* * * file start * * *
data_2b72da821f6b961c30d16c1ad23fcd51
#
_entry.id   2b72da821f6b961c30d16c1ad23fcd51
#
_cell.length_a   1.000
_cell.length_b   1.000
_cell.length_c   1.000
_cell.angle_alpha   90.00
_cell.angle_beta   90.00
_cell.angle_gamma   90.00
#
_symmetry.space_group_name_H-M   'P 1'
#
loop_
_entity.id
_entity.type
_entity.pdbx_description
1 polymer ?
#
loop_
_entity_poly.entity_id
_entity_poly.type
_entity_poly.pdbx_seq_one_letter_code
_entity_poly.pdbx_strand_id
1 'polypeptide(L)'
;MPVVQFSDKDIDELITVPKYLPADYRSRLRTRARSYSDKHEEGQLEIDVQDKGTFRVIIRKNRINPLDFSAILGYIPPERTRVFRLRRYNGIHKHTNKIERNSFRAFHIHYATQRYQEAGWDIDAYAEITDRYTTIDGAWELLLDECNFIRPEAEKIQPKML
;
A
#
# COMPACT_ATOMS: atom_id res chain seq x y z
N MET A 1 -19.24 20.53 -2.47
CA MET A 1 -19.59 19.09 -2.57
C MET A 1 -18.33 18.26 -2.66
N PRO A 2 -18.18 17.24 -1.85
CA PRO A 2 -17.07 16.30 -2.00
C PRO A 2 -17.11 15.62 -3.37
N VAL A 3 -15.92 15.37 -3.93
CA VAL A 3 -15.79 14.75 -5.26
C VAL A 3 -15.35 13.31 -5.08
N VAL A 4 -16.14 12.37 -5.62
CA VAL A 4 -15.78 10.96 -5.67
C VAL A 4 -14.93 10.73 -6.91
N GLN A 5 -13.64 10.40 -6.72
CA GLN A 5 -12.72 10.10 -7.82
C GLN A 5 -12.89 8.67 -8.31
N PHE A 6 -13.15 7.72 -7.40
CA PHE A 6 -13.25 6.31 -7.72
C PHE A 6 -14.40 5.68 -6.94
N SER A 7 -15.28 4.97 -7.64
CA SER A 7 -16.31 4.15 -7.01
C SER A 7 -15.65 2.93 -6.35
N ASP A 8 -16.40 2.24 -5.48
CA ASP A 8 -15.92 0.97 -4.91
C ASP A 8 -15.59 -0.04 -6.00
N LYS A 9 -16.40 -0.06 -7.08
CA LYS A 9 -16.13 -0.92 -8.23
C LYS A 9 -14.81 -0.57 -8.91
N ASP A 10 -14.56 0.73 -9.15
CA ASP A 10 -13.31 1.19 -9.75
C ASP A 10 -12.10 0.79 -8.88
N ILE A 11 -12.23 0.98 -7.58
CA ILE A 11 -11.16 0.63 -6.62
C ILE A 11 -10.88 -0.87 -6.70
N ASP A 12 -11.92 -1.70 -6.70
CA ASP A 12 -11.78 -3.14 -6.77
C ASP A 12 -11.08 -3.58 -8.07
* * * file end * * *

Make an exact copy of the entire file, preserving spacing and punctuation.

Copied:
data_2b72da821f6b961c30d16c1ad23fcd51
#
_entry.id   2b72da821f6b961c30d16c1ad23fcd51
#
_cell.length_a   1.000
_cell.length_b   1.000
_cell.length_c   1.000
_cell.angle_alpha   90.00
_cell.angle_beta   90.00
_cell.angle_gamma   90.00
#
_symmetry.space_group_name_H-M   'P 1'
#
loop_
_entity.id
_entity.type
_entity.pdbx_description
1 polymer ?
#
loop_
_entity_poly.entity_id
_entity_poly.type
_entity_poly.pdbx_seq_one_letter_code
_entity_poly.pdbx_strand_id
1 'polypeptide(L)'
;MPVVQFSDKDIDELITVPKYLPADYRSRLRTRARSYSDKHEEGQLEIDVQDKGTFRVIIRKNRINPLDFSAILGYIPPERTRVFRLRRYNGIHKHTNKIERNSFRAFHIHYATQRYQEAGWDIDAYAEITDRYTTIDGAWELLLDECNFIRPEAEKIQPKML
;
A
#
# COMPACT_ATOMS: atom_id res chain seq x y z
N MET A 1 -19.24 20.53 -2.47
CA MET A 1 -19.59 19.09 -2.57
C MET A 1 -18.33 18.26 -2.66
N PRO A 2 -18.18 17.24 -1.85
CA PRO A 2 -17.07 16.30 -2.00
C PRO A 2 -17.11 15.62 -3.37
N VAL A 3 -15.92 15.37 -3.93
CA VAL A 3 -15.79 14.75 -5.26
C VAL A 3 -15.35 13.31 -5.08
N VAL A 4 -16.14 12.37 -5.62
CA VAL A 4 -15.78 10.96 -5.67
C VAL A 4 -14.93 10.73 -6.91
N GLN A 5 -13.64 10.40 -6.72
CA GLN A 5 -12.72 10.10 -7.82
C GLN A 5 -12.89 8.67 -8.31
N PHE A 6 -13.15 7.72 -7.40
CA PHE A 6 -13.25 6.31 -7.72
C PHE A 6 -14.40 5.68 -6.94
N SER A 7 -15.28 4.97 -7.64
CA SER A 7 -16.31 4.15 -7.01
C SER A 7 -15.65 2.93 -6.35
N ASP A 8 -16.40 2.24 -5.48
CA ASP A 8 -15.92 0.97 -4.91
C ASP A 8 -15.59 -0.04 -6.00
N LYS A 9 -16.40 -0.06 -7.08
CA LYS A 9 -16.13 -0.92 -8.23
C LYS A 9 -14.81 -0.57 -8.91
N ASP A 10 -14.56 0.73 -9.15
CA ASP A 10 -13.31 1.19 -9.75
C ASP A 10 -12.10 0.79 -8.88
N ILE A 11 -12.23 0.98 -7.58
CA ILE A 11 -11.16 0.63 -6.62
C ILE A 11 -10.88 -0.87 -6.70
N ASP A 12 -11.92 -1.70 -6.70
CA ASP A 12 -11.78 -3.14 -6.77
C ASP A 12 -11.08 -3.58 -8.07